7. 7.  Denial of Service Attacks  Email Flood  SYN Flood  DDoS No Access = Not Section 1 or 2 offence No Modification = Not Section 3 offence
  8. 8.  Raphael Gray (Curador) 2000 Stole many credit card records from a number of ecommerce websites. His defence - At no point was he aware of the limit of his authorisation to access public services. Plead guilty so defence not tested. Consider using HTTP Server Header to contain a authorisation statement.
  9. 9.  What is Authorisation ? Authority Credentials – Username / Password What are you authorised to do ? Pin it down with Acceptable Use Statements for users and Job Descriptions for employees.
  10. 10.  Administered by the Information Commissioner  Covers data that identifies individuals 8 Principles – 2 are particularly relevant.  Appropriate technical and organisational measures should protect the data. ▪ Failure to provide such measures is an offence under the act.  Data should not be held for any longer than is necessary. ▪ Current practice at a financial services client is to hold investigation related data for at least 6 months but to formally review the requirement for the data retention every 12 months.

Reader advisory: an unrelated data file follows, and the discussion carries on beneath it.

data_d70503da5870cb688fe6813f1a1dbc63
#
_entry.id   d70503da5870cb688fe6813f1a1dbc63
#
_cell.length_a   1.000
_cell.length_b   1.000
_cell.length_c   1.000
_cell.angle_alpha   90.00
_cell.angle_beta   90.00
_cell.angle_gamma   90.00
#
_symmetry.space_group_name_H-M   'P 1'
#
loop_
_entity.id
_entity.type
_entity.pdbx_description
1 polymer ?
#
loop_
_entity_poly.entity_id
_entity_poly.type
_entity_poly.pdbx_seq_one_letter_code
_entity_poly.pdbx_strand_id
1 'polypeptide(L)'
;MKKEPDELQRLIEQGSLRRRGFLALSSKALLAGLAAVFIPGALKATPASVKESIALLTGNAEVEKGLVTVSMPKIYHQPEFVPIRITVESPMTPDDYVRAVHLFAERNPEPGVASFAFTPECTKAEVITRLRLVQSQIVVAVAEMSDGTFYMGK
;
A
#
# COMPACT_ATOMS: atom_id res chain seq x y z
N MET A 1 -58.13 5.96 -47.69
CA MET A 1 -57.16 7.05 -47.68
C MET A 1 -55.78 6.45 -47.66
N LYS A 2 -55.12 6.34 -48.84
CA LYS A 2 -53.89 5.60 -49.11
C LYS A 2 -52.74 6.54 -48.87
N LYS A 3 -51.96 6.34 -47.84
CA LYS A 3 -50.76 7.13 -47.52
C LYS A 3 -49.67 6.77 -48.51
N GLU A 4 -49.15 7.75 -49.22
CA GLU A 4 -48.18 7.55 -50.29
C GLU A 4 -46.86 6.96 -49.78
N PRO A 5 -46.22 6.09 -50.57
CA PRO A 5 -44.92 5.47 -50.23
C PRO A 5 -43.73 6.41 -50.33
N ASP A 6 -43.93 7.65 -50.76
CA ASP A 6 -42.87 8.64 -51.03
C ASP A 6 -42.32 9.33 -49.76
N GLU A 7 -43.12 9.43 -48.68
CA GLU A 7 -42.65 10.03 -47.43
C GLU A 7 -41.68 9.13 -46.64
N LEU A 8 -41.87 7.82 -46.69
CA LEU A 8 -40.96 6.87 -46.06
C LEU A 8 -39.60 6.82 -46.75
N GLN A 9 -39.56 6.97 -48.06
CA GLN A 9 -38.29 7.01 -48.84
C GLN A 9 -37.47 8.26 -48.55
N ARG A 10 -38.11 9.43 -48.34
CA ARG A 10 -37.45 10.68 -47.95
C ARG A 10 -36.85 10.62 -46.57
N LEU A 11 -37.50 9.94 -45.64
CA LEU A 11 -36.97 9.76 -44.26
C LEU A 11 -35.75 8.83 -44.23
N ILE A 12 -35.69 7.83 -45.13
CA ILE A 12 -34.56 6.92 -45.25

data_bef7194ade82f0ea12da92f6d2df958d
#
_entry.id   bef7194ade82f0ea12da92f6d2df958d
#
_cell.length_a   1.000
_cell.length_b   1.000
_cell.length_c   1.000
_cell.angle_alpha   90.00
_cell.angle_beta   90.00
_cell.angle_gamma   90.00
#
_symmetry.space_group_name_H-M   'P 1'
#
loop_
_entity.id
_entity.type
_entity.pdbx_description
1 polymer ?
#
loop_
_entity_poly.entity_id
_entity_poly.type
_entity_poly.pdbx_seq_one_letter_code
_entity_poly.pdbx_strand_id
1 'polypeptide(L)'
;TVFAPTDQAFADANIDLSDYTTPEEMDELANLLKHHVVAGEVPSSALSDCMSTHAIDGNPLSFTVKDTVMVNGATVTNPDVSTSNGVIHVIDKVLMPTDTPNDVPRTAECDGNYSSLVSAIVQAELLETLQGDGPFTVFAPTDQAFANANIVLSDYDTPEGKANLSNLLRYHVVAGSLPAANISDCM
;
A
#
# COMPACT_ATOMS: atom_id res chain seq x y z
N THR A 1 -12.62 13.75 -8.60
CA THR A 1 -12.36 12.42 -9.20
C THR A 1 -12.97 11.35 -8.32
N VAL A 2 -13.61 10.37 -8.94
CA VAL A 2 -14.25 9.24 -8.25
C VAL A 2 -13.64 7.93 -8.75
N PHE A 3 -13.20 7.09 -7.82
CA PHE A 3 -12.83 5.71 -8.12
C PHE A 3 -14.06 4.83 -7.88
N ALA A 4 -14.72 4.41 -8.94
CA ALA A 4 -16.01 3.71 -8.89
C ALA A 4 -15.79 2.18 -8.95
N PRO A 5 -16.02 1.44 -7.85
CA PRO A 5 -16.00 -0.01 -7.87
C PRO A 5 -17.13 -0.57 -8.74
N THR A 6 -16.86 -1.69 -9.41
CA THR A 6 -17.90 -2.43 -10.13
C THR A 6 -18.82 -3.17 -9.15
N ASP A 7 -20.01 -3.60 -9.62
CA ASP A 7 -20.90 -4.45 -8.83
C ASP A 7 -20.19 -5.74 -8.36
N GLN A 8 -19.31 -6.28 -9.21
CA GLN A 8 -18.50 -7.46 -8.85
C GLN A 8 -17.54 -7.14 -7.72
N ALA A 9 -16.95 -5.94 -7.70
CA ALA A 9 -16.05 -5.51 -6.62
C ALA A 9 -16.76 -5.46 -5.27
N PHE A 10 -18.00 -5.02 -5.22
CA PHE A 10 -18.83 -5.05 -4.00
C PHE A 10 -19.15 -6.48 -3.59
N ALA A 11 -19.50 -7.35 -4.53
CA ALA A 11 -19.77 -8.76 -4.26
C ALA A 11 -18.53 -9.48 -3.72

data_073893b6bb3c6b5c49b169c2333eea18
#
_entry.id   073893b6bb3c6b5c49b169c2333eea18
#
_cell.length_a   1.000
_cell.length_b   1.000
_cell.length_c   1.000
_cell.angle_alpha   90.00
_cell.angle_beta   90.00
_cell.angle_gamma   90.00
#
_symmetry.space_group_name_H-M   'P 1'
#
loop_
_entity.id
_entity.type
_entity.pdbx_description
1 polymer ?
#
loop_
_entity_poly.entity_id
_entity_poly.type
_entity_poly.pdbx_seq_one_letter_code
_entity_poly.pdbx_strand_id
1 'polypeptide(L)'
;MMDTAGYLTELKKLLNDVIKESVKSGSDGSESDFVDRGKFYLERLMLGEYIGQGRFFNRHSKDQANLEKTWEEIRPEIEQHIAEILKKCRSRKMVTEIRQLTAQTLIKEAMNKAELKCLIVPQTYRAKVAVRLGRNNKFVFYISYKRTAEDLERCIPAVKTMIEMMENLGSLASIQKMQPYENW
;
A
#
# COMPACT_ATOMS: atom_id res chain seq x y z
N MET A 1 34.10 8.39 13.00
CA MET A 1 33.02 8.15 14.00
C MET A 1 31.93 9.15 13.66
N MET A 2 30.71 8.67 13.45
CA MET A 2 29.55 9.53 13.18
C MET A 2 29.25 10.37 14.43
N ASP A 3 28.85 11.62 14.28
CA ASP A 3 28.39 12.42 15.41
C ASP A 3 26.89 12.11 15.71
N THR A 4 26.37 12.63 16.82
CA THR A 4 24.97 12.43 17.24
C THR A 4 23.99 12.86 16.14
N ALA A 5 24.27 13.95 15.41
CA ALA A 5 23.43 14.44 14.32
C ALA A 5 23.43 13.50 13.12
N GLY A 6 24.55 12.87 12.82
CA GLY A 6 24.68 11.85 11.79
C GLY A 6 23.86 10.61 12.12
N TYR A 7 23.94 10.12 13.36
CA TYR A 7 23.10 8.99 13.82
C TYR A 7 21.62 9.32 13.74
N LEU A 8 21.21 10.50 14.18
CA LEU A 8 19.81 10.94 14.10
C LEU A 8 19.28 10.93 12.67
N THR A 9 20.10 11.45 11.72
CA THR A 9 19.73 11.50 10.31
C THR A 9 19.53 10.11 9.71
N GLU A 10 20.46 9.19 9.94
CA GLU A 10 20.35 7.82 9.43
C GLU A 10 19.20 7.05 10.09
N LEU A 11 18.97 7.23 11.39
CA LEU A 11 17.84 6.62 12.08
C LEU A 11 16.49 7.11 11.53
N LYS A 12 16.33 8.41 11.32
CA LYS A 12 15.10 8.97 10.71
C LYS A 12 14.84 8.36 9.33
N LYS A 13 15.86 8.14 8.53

11. 11.  Sensitive Data  Racial / ethnic origin  Political opinions  Religious beliefs  Membership of a trades union  Physical or mental health  Sexual life  Criminal record
  12. 12.  “..where monitoring goes beyond mere human observation and involves the collection, processing and storage of any personal data it must be done in a way that is both lawful and fair to workers.” Must conduct “impact assessment” for any monitoring. Employee consent is NOT required UNLESS the data to be monitored is „sensitive data” as described under the DPA. Covert monitoring requires authorisation at a “senior level” within the business.